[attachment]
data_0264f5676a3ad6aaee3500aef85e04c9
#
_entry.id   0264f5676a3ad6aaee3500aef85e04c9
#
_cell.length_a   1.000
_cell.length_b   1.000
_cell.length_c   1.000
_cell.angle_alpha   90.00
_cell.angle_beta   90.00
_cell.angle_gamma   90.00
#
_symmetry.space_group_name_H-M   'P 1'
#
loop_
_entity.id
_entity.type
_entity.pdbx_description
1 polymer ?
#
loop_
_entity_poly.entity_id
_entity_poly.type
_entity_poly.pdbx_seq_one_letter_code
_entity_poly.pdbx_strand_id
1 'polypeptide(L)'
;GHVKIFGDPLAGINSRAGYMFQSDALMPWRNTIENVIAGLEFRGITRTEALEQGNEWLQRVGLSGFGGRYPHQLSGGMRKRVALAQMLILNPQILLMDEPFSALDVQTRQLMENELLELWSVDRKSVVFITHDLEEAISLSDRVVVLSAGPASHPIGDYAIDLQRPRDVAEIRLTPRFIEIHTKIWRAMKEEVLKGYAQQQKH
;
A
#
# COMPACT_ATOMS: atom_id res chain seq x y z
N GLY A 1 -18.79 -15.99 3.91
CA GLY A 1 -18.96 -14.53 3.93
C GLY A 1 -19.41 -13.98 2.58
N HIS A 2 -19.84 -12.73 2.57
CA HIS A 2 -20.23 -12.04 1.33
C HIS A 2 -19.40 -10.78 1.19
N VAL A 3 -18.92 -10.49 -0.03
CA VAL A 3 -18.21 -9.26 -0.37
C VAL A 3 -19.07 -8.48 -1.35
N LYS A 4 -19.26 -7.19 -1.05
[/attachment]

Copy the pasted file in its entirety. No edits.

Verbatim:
data_0264f5676a3ad6aaee3500aef85e04c9
#
_entry.id   0264f5676a3ad6aaee3500aef85e04c9
#
_cell.length_a   1.000
_cell.length_b   1.000
_cell.length_c   1.000
_cell.angle_alpha   90.00
_cell.angle_beta   90.00
_cell.angle_gamma   90.00
#
_symmetry.space_group_name_H-M   'P 1'
#
loop_
_entity.id
_entity.type
_entity.pdbx_description
1 polymer ?
#
loop_
_entity_poly.entity_id
_entity_poly.type
_entity_poly.pdbx_seq_one_letter_code
_entity_poly.pdbx_strand_id
1 'polypeptide(L)'
;GHVKIFGDPLAGINSRAGYMFQSDALMPWRNTIENVIAGLEFRGITRTEALEQGNEWLQRVGLSGFGGRYPHQLSGGMRKRVALAQMLILNPQILLMDEPFSALDVQTRQLMENELLELWSVDRKSVVFITHDLEEAISLSDRVVVLSAGPASHPIGDYAIDLQRPRDVAEIRLTPRFIEIHTKIWRAMKEEVLKGYAQQQKH
;
A
#
# COMPACT_ATOMS: atom_id res chain seq x y z
N GLY A 1 -18.79 -15.99 3.91
CA GLY A 1 -18.96 -14.53 3.93
C GLY A 1 -19.41 -13.98 2.58
N HIS A 2 -19.84 -12.73 2.57
CA HIS A 2 -20.23 -12.04 1.33
C HIS A 2 -19.40 -10.78 1.19
N VAL A 3 -18.92 -10.49 -0.03
CA VAL A 3 -18.21 -9.26 -0.37
C VAL A 3 -19.07 -8.48 -1.35
N LYS A 4 -19.26 -7.19 -1.05